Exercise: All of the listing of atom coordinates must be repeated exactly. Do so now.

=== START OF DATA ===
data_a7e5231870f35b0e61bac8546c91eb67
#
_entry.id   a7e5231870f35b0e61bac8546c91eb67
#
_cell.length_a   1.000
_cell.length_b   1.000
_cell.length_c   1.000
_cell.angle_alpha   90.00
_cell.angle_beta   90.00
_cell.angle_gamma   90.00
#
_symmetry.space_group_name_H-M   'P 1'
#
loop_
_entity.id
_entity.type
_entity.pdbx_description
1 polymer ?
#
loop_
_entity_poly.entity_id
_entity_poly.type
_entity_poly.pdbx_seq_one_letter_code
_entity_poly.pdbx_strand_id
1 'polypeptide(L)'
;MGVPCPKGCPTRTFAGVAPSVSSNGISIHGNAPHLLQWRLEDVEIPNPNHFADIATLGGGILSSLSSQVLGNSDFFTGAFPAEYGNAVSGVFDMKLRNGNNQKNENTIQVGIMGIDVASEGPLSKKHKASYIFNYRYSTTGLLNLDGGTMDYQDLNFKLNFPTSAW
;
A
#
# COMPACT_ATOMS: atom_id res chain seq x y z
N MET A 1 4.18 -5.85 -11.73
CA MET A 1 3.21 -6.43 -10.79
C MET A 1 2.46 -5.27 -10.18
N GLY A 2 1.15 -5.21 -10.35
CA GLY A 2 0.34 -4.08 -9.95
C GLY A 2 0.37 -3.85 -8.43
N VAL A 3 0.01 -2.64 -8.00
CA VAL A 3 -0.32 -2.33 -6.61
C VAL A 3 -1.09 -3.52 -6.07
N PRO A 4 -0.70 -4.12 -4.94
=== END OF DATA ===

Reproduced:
data_a7e5231870f35b0e61bac8546c91eb67
#
_entry.id   a7e5231870f35b0e61bac8546c91eb67
#
_cell.length_a   1.000
_cell.length_b   1.000
_cell.length_c   1.000
_cell.angle_alpha   90.00
_cell.angle_beta   90.00
_cell.angle_gamma   90.00
#
_symmetry.space_group_name_H-M   'P 1'
#
loop_
_entity.id
_entity.type
_entity.pdbx_description
1 polymer ?
#
loop_
_entity_poly.entity_id
_entity_poly.type
_entity_poly.pdbx_seq_one_letter_code
_entity_poly.pdbx_strand_id
1 'polypeptide(L)'
;MGVPCPKGCPTRTFAGVAPSVSSNGISIHGNAPHLLQWRLEDVEIPNPNHFADIATLGGGILSSLSSQVLGNSDFFTGAFPAEYGNAVSGVFDMKLRNGNNQKNENTIQVGIMGIDVASEGPLSKKHKASYIFNYRYSTTGLLNLDGGTMDYQDLNFKLNFPTSAW
;
A
#
# COMPACT_ATOMS: atom_id res chain seq x y z
N MET A 1 4.18 -5.85 -11.73
CA MET A 1 3.21 -6.43 -10.79
C MET A 1 2.46 -5.27 -10.18
N GLY A 2 1.15 -5.21 -10.35
CA GLY A 2 0.34 -4.08 -9.95
C GLY A 2 0.37 -3.85 -8.43
N VAL A 3 0.01 -2.64 -8.00
CA VAL A 3 -0.32 -2.33 -6.61
C VAL A 3 -1.09 -3.52 -6.07
N PRO A 4 -0.70 -4.12 -4.94